Hans Richter

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Hans Richter (born as Raab (now Györ) 4 April 1843; died Bayreuth 5 December 1916) was an Austro-Hungarian conductor. His name was originally János Richter.

Richter came from a musical family and studied violin, horn and music theory at the Vienna Conservatory. He became famous for his conducting of the music of Richard Wagner, Anton Bruckner and Johannes Brahms.

Richter helped Wagner to prepare the printed musical scores of Die Meistersinger von Nürnberg and the four operas in the cycle Der Ring des Nibelungen. He conducted a lot in Vienna and at the Bayreuth Opera House which Wagner had built for the performance of his own operas.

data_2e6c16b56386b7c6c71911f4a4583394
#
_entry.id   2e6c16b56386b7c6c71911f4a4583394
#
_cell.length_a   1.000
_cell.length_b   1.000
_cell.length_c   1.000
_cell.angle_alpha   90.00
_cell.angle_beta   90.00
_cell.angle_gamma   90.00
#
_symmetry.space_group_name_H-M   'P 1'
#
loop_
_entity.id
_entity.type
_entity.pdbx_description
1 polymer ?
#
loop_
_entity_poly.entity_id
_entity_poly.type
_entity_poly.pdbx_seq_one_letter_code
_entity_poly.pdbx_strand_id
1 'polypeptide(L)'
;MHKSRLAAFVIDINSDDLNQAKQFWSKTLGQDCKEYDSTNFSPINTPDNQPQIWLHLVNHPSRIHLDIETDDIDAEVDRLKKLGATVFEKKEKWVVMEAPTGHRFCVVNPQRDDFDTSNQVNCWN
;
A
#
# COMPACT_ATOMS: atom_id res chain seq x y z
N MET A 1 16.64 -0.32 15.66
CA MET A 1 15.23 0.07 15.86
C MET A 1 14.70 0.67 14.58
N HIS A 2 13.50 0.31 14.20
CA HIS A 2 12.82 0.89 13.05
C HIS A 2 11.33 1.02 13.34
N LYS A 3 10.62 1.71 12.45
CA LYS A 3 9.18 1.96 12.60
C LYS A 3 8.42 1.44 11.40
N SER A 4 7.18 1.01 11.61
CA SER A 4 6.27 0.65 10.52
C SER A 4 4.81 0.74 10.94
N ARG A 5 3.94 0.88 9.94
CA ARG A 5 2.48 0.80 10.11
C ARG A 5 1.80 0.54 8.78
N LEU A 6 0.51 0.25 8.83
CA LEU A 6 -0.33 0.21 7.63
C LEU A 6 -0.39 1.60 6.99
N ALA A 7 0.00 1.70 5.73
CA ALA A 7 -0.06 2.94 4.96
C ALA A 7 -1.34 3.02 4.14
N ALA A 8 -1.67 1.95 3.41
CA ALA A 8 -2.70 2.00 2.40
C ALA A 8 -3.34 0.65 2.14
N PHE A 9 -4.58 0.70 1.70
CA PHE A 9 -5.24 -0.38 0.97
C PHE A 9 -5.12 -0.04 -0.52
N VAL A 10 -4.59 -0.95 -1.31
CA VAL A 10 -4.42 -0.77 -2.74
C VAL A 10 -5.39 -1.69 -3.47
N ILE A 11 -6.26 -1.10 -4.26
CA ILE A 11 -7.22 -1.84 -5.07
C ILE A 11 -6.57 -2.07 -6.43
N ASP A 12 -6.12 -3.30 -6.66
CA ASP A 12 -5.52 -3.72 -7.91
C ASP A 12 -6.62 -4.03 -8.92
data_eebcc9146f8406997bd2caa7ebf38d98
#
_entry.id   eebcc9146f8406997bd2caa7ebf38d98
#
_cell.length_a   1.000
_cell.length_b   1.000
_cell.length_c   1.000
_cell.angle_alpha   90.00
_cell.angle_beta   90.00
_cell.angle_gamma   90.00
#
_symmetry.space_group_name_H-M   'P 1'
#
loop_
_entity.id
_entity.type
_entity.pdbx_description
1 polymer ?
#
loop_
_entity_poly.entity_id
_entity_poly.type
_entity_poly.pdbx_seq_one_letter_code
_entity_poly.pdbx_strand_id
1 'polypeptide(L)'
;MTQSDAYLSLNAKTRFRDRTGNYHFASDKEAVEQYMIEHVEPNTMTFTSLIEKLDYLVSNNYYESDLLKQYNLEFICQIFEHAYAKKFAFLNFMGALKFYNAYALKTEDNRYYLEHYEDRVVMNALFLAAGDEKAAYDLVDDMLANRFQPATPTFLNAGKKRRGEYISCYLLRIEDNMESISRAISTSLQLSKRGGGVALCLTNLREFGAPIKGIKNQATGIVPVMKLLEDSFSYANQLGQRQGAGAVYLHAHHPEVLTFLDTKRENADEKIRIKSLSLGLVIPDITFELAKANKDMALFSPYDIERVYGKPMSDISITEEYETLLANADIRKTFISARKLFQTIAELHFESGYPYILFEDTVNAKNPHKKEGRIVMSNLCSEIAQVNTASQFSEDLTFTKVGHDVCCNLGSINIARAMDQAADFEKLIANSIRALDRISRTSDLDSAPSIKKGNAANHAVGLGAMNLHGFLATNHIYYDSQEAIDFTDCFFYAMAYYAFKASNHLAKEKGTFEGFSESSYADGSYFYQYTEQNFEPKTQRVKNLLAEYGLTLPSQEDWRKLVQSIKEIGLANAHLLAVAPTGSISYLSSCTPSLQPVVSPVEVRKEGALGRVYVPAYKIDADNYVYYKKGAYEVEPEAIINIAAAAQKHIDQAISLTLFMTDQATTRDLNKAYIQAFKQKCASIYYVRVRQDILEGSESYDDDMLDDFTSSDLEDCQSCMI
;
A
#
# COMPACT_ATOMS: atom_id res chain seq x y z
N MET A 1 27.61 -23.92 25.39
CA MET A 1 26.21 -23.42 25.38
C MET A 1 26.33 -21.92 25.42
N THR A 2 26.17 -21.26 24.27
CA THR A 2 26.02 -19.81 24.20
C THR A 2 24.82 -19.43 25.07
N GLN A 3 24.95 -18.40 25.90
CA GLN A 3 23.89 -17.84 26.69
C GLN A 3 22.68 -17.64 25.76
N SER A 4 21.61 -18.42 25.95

Later he became very popular in England and lived in Manchester. He was conductor of the Hallé Orchestra and director of the Birmingham Music Festival. He conducted German operas at Covent Garden and in 1909 he conducted Wagner’s Ring cycle which was being performed in English for the first time.

When he retired he lived in Bayreuth until his death.

Richter helped the English audiences to get to know the music of Wagner, Dvořák and Elgar. Elgar dedicated his First Symphony to Hans Richter, describing him as a “true artist and true friend”.